Newsom seemed annoyed, as if asking the question implied that Newsom, a longstanding  LGBTQ ally, was deserting the community.

“We’re making sure that we’re breaking down data – it’s very important to me,” Newsom said. “For the life of me — I hope people aren’t accusing — even my friends in the Legislature… of not having deep sensitivity and deep compassion and concern for the unique needs of the LGBTQ community.”

“It’s been a big cause of my life,” Newsom continued. “And a big reason I’m able to answer the ‘why’ question: Why am I even interested in public service? It’s one of the reasons I care deeply, because I care about all communities that have been impacted and oppressed and are disproportionally struggling because of race, ethnicity, and sexual orientation.”

Newsom turned the question over to Dr. Sonia Angell, director of the California Department of Public Health, “who’s also made this the cause of her life and she can perhaps talk a little bit more specifically about what our data collection does look like and what it will look like as we march forward into the future,” Newsom said.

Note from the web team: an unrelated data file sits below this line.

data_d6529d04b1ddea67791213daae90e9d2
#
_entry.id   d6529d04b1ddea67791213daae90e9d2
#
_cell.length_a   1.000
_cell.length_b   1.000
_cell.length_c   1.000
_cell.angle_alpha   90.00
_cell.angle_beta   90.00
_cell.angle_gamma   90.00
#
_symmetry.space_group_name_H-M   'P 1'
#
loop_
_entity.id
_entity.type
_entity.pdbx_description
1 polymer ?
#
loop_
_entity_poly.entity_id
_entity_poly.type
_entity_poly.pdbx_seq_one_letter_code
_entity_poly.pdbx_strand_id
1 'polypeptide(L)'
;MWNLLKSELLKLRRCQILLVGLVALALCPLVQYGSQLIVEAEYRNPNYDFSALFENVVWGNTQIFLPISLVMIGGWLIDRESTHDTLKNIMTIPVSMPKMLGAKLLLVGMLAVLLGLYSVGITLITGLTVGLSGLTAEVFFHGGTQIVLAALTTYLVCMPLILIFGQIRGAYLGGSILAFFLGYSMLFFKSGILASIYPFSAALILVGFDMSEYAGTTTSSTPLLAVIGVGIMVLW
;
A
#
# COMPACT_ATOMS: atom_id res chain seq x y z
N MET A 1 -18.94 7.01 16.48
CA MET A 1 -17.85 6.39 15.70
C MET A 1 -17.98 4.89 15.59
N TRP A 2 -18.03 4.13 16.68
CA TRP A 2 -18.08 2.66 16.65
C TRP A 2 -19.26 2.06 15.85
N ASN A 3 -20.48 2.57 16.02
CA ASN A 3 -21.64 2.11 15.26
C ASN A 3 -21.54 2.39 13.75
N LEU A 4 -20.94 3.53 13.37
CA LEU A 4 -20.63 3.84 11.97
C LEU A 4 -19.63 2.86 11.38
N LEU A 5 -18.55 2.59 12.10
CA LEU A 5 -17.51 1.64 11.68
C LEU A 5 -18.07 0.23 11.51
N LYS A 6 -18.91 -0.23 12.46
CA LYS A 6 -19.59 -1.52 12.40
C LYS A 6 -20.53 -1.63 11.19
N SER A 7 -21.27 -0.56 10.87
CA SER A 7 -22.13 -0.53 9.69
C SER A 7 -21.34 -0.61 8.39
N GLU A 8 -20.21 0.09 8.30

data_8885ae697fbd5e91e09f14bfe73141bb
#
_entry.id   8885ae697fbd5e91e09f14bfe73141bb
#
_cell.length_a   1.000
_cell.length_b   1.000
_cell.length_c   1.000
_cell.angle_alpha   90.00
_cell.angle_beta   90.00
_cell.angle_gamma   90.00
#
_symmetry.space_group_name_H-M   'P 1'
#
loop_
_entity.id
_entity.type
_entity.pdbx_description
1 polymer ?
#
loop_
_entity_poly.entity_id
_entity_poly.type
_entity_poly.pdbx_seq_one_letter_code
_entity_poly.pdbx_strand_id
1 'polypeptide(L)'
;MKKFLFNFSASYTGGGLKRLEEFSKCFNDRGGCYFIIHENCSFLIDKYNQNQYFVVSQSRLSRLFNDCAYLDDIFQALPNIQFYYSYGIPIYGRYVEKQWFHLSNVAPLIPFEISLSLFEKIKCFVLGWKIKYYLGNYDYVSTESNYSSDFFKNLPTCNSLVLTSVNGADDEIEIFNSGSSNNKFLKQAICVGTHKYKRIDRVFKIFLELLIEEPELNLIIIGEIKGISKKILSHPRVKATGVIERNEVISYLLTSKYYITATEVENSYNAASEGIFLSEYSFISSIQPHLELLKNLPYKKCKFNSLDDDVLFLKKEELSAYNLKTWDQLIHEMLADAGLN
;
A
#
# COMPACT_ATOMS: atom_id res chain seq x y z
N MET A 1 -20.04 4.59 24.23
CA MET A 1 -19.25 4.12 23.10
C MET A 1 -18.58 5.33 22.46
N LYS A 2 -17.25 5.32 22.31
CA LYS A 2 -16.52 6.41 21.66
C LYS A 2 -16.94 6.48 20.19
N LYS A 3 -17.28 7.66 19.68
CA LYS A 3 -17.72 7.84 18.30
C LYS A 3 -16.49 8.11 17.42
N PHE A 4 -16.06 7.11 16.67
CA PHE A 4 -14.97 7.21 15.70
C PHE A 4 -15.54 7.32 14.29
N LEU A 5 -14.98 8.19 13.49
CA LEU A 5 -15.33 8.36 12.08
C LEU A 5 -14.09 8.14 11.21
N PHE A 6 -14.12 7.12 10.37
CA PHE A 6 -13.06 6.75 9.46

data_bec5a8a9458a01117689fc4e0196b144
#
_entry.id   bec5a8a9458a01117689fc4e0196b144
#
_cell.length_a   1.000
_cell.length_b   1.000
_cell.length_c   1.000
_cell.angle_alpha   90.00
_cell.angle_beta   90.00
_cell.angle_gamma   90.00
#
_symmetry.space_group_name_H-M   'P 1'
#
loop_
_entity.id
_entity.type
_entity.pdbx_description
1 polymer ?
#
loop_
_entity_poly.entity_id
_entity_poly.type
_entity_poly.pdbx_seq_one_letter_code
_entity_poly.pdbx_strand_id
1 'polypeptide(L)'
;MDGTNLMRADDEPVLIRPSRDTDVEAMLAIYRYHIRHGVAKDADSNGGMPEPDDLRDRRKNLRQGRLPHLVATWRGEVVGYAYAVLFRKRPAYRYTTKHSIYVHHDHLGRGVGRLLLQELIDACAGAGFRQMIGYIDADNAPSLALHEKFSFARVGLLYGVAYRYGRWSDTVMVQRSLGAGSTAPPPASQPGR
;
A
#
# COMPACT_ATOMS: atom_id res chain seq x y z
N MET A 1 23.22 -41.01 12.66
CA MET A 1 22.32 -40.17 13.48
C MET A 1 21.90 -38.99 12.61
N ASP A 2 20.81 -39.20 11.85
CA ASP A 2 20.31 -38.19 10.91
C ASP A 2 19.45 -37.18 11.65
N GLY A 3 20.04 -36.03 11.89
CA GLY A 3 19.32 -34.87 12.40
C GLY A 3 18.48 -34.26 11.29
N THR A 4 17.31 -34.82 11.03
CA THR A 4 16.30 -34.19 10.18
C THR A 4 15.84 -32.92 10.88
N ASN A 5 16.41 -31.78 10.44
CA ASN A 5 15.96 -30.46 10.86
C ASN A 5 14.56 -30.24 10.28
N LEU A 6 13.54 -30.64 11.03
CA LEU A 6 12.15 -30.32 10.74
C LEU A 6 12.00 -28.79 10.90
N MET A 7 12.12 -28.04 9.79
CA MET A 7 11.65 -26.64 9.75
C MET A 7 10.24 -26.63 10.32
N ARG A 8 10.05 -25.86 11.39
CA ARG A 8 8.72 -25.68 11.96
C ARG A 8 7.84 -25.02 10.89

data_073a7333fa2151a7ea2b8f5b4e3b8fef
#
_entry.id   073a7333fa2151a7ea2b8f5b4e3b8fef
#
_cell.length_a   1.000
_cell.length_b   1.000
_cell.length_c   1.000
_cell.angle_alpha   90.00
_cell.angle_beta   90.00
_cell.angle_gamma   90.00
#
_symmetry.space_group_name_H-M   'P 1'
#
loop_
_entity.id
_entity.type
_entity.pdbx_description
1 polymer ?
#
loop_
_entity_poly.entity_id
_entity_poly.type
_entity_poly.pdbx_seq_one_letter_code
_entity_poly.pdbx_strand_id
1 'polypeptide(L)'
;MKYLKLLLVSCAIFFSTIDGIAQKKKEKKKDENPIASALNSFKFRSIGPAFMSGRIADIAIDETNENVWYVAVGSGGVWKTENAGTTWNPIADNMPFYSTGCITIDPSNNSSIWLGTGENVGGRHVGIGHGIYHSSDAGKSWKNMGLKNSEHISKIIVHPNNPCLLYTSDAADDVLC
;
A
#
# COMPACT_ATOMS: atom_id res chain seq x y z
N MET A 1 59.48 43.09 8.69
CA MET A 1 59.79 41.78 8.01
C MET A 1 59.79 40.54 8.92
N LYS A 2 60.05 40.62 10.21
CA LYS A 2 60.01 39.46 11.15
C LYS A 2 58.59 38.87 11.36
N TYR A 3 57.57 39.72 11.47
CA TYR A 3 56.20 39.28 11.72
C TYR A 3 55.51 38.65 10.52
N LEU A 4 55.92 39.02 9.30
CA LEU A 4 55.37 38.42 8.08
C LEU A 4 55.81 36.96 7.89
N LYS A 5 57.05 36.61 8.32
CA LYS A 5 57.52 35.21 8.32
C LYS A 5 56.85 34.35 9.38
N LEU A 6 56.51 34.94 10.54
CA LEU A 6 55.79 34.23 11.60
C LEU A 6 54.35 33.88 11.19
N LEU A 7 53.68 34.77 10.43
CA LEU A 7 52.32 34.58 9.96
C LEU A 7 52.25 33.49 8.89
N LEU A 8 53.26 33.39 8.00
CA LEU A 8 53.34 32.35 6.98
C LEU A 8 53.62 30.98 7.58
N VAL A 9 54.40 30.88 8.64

Angell thanked the LA Blade for “that very important question. Absolutely — inequities or lack of access to care across the spectrum of our populations is of primary concern, particularly in the face of COVID-19. Our LGBTQ community also deserves and needs to have that data to understand and for our communities to be able to act and respond accordingly,” she said.

“This data can be difficult to collect through our current standard mechanisms of reporting because this is information that is not necessarily reported regularly – very much like the data we’re collecting around race and ethnicity. These are things we’re looking very carefully at and looking at ways of improving our system so we can get this information into the hands of people who can take action on it – ourselves and our local county authorities, as well. So, we’ll be reporting back to you for methods that we’re coming up with that – and again thank you for your question.  This is incredibly important to ourselves as an administration and as a state.”